Although the challenge is different, we have followed the same organising protocol as if it were industrial organising. In other words, we have started by locating a group of interested people and determining what the key issues are for them in relation to climate. And, as with any organising effort, we have thought about how this climate work relates to the wider goals and values of the union. We have started small and will build from there, front of mind being how to motivate and interest NZEI Te Riu Roa members and allies.
Starting this work in 2019, the Taranaki Area Council planned small hui forums to begin engaging key and interested members. In 2021, we found a climate convenor. This is a new position that will be accountable to and report to the Taranaki Area Council. Tapping into a key value for the union – that of manaakitanga, or care for each other – one of the issues that Kate, the new Taranaki climate convenor, has already identified and that is particularly resonant for Taranaki is that often those educators who are already locally active on climate feel quite isolated; working as they do within communities that are strongly dependent on oil, gas and dairy. A key role of the new network will therefore be to provide support.
On the other hand, a strong network of ‘Enviroschools’ – schools that have already chosen to strive for sustainability - exists that Kate can tap into. Coming back to the role of manaakitanga, however, it will also be important that a team is grown around Kate herself.
The next step we have planned is to hold a meeting in the first half of the new school term, working in with the usual schedules of staff meeting days at schools, services and kura kaupapa (full immersion Māori schools). The union has an active national Climate Action for Educators Facebook page against which we have been able to data-match many local members. With this information on hand, and drawing on existing local contacts, the local union office and Area Council has committed to provide organising, leadership and financial support for Kate’s work and will distribute fliers and information through its networks.
One of the things we have discussed is the importance of being solutions focused – focusing on the successes as well as the challenges. Children and educators alike often feel a high level of anxiety about climate and environmental issues; while not minimising the enormity and severity of these concerns, it is important to frame the issues and actions in terms of what can be done. So there will be a focus on sharing what works, and communicating successes.
In terms of Just Transitions, the group will also keep a watching brief on the Roadmap 2050 process. Educators and education will play a pivotal role in shaping how we respond to the challenges of the future, and that will be their point of entry into the Just Transition discussion.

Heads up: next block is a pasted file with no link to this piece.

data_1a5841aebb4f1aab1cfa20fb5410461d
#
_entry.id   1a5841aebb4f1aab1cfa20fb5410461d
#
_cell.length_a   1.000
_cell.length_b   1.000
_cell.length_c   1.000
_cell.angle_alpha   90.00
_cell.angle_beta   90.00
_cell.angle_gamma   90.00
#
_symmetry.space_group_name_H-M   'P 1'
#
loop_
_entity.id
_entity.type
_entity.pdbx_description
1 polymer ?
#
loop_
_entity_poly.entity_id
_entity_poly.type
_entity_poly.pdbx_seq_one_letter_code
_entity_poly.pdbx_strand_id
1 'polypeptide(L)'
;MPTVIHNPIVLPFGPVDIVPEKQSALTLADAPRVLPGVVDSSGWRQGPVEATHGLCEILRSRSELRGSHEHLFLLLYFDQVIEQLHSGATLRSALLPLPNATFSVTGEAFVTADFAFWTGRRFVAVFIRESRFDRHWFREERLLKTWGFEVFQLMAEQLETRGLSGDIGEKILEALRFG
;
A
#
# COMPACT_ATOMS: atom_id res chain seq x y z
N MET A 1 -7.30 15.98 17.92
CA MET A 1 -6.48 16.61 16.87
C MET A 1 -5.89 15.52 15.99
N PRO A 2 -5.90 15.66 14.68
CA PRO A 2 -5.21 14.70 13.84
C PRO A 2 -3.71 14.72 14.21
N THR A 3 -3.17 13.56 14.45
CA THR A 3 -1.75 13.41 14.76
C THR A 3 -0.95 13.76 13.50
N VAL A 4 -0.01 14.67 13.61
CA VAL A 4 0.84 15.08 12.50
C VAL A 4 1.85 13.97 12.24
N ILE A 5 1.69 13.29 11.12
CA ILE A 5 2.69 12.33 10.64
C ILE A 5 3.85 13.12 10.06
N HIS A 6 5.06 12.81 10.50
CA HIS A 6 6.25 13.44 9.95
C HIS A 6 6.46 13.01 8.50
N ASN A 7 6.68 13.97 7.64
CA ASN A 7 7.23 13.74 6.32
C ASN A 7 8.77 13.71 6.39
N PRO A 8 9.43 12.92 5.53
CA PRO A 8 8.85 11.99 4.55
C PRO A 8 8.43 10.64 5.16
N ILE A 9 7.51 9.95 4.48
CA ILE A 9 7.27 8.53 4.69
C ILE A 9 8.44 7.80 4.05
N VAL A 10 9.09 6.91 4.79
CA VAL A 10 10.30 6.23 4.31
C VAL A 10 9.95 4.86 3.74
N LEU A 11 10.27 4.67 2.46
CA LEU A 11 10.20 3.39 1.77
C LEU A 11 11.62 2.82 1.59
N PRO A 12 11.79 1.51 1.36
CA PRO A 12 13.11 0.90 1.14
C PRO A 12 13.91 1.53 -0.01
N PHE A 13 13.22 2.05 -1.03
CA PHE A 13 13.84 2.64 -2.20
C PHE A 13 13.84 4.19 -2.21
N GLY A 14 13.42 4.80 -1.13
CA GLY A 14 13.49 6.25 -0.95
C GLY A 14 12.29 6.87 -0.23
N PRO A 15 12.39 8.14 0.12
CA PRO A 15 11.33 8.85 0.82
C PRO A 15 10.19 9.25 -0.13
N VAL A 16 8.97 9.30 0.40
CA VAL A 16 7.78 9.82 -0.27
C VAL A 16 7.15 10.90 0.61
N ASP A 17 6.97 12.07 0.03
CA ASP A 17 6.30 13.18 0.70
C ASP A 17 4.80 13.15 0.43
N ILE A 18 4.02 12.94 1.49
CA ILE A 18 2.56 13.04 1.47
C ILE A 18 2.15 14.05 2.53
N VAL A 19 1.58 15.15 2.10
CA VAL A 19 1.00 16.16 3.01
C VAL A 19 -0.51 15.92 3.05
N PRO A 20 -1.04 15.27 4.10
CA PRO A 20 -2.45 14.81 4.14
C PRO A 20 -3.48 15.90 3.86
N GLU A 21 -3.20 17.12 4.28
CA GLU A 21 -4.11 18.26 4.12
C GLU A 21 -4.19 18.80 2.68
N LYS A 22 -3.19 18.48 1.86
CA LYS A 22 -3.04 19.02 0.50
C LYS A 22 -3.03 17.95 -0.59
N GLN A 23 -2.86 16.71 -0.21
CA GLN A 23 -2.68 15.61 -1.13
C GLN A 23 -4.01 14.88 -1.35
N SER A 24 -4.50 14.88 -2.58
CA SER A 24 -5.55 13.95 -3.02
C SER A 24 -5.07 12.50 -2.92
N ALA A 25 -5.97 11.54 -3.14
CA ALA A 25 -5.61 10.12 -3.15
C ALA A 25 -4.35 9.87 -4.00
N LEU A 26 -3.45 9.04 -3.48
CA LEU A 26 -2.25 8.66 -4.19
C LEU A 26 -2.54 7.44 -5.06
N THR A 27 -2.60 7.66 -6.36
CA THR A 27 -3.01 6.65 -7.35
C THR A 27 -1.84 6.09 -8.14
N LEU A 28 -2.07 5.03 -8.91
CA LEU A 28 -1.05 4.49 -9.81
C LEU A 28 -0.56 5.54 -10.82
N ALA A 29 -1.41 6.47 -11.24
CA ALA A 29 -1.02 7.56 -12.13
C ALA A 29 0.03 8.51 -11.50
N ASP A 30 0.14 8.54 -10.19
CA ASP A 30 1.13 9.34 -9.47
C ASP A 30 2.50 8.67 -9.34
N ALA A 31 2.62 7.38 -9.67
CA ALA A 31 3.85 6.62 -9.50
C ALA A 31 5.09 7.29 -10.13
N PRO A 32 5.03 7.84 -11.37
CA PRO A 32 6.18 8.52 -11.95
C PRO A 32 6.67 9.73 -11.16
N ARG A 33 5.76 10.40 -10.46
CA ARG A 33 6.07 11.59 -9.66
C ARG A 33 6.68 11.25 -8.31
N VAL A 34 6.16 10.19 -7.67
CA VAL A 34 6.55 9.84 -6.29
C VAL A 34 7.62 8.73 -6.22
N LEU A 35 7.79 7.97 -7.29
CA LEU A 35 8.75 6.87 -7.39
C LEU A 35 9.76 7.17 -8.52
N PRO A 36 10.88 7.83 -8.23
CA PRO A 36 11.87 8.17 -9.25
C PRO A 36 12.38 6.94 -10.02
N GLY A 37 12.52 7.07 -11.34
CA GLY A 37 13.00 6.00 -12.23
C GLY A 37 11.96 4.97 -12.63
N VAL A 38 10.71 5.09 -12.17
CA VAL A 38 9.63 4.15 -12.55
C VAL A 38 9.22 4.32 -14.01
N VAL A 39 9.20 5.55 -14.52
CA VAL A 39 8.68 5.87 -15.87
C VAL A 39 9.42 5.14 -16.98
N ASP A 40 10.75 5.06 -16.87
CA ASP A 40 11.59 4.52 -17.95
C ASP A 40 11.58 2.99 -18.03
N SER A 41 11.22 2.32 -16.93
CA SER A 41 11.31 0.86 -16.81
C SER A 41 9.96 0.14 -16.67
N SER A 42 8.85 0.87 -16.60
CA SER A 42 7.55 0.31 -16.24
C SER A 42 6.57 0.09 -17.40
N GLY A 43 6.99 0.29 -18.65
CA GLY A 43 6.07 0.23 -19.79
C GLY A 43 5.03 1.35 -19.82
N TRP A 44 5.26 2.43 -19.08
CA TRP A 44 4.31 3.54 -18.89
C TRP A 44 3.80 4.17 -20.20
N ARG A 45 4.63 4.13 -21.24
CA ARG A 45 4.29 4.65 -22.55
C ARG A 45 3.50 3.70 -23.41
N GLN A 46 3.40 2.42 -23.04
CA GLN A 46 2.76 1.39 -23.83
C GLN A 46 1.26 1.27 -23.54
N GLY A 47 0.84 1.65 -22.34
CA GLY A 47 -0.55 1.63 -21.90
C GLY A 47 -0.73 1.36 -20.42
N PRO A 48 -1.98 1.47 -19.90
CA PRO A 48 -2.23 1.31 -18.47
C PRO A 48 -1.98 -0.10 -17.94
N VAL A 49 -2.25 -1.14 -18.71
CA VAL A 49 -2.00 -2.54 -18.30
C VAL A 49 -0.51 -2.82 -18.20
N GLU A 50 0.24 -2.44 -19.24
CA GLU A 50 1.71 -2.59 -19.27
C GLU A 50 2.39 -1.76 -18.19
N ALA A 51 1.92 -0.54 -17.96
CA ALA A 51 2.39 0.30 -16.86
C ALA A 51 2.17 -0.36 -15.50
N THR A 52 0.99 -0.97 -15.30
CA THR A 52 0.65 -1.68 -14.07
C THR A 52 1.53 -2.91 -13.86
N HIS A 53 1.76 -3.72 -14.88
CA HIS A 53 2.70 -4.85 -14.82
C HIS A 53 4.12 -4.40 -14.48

Our biggest learning so far?
One of the biggest takeaways we have had so far is how important it is – as always – to find the right person to step into the role of convening our local climate work. Kate came with a dual passion for climate and education mahi (work), and experience in both fields. She is connected into her local community, and while she is pākehā (non-Māori), has a solid grounding in Te Ao Māori (the world of Māori). Importantly, she did not already hold other union officeholder roles. But above all else, she has the motivation and creativity to want to do this work. Every area will have its own way of working – that is already very apparent. We look forward to seeing how Taranaki can act as one exemplar for our union climate work.
Another challenge will be ensuring that the climate networks we set up around the country can be self-organising and sustainable, and not rely on the local union organiser/s and Community Organiser to drive them.
Progress is being made to build climate networks elsewhere in the country, including on the East Coast of the North Island, the West Coast of the South Island (which has a proud tradition both of unionism and coal mining), and in our largest city by far – Auckland. As a C40 city, Auckland, which has one third of the country’s population, is part of a network of the world’s megacities committed to collaborating, sharing knowledge and driving meaningful, measurable and sustainable action on climate change – including in the education space.
The impacts of climate change are now very visible. As educators we are going to need to be involved in serious conversations about emissions reduction, Just Transitions, climate adaptation, and more. I am confident however that as educators, our members can be – and already are – an incredible power for good in their communities when it comes to climate change. I look forward to working alongside them to tackle those challenges.
The opinions expressed in this blog are those of the author and do not necessarily reflect any official policies or positions of Education International.